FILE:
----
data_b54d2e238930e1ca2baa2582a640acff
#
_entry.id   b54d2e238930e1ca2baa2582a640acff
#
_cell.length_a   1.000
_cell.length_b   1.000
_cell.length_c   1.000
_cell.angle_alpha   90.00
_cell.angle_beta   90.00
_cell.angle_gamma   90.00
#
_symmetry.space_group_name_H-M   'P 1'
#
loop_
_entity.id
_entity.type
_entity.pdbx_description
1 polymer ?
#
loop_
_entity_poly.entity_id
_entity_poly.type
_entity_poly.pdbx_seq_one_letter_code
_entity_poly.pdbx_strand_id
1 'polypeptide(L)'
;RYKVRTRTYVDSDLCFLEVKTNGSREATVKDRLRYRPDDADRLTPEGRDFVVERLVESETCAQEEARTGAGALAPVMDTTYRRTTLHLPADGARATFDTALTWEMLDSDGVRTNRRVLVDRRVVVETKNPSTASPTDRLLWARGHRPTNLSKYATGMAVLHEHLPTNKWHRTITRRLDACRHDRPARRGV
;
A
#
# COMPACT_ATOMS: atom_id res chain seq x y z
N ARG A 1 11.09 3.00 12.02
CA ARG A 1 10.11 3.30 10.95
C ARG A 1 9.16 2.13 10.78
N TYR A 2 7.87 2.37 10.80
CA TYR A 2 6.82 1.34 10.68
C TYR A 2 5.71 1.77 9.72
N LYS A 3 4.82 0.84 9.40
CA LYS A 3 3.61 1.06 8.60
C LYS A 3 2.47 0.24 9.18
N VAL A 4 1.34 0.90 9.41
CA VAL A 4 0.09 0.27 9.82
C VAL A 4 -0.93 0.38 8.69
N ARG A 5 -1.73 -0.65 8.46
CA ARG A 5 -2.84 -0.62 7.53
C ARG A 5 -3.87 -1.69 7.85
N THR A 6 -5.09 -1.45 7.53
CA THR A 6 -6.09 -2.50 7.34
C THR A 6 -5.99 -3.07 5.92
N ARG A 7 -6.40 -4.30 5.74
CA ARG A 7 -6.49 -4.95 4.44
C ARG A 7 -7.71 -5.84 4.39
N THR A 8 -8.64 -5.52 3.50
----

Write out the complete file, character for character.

data_b54d2e238930e1ca2baa2582a640acff
#
_entry.id   b54d2e238930e1ca2baa2582a640acff
#
_cell.length_a   1.000
_cell.length_b   1.000
_cell.length_c   1.000
_cell.angle_alpha   90.00
_cell.angle_beta   90.00
_cell.angle_gamma   90.00
#
_symmetry.space_group_name_H-M   'P 1'
#
loop_
_entity.id
_entity.type
_entity.pdbx_description
1 polymer ?
#
loop_
_entity_poly.entity_id
_entity_poly.type
_entity_poly.pdbx_seq_one_letter_code
_entity_poly.pdbx_strand_id
1 'polypeptide(L)'
;RYKVRTRTYVDSDLCFLEVKTNGSREATVKDRLRYRPDDADRLTPEGRDFVVERLVESETCAQEEARTGAGALAPVMDTTYRRTTLHLPADGARATFDTALTWEMLDSDGVRTNRRVLVDRRVVVETKNPSTASPTDRLLWARGHRPTNLSKYATGMAVLHEHLPTNKWHRTITRRLDACRHDRPARRGV
;
A
#
# COMPACT_ATOMS: atom_id res chain seq x y z
N ARG A 1 11.09 3.00 12.02
CA ARG A 1 10.11 3.30 10.95
C ARG A 1 9.16 2.13 10.78
N TYR A 2 7.87 2.37 10.80
CA TYR A 2 6.82 1.34 10.68
C TYR A 2 5.71 1.77 9.72
N LYS A 3 4.82 0.84 9.40
CA LYS A 3 3.61 1.06 8.60
C LYS A 3 2.47 0.24 9.18
N VAL A 4 1.34 0.90 9.41
CA VAL A 4 0.09 0.27 9.82
C VAL A 4 -0.93 0.38 8.69
N ARG A 5 -1.73 -0.65 8.46
CA ARG A 5 -2.84 -0.62 7.53
C ARG A 5 -3.87 -1.69 7.85
N THR A 6 -5.09 -1.45 7.53
CA THR A 6 -6.09 -2.50 7.34
C THR A 6 -5.99 -3.07 5.92
N ARG A 7 -6.40 -4.30 5.74
CA ARG A 7 -6.49 -4.95 4.44
C ARG A 7 -7.71 -5.84 4.39
N THR A 8 -8.64 -5.52 3.50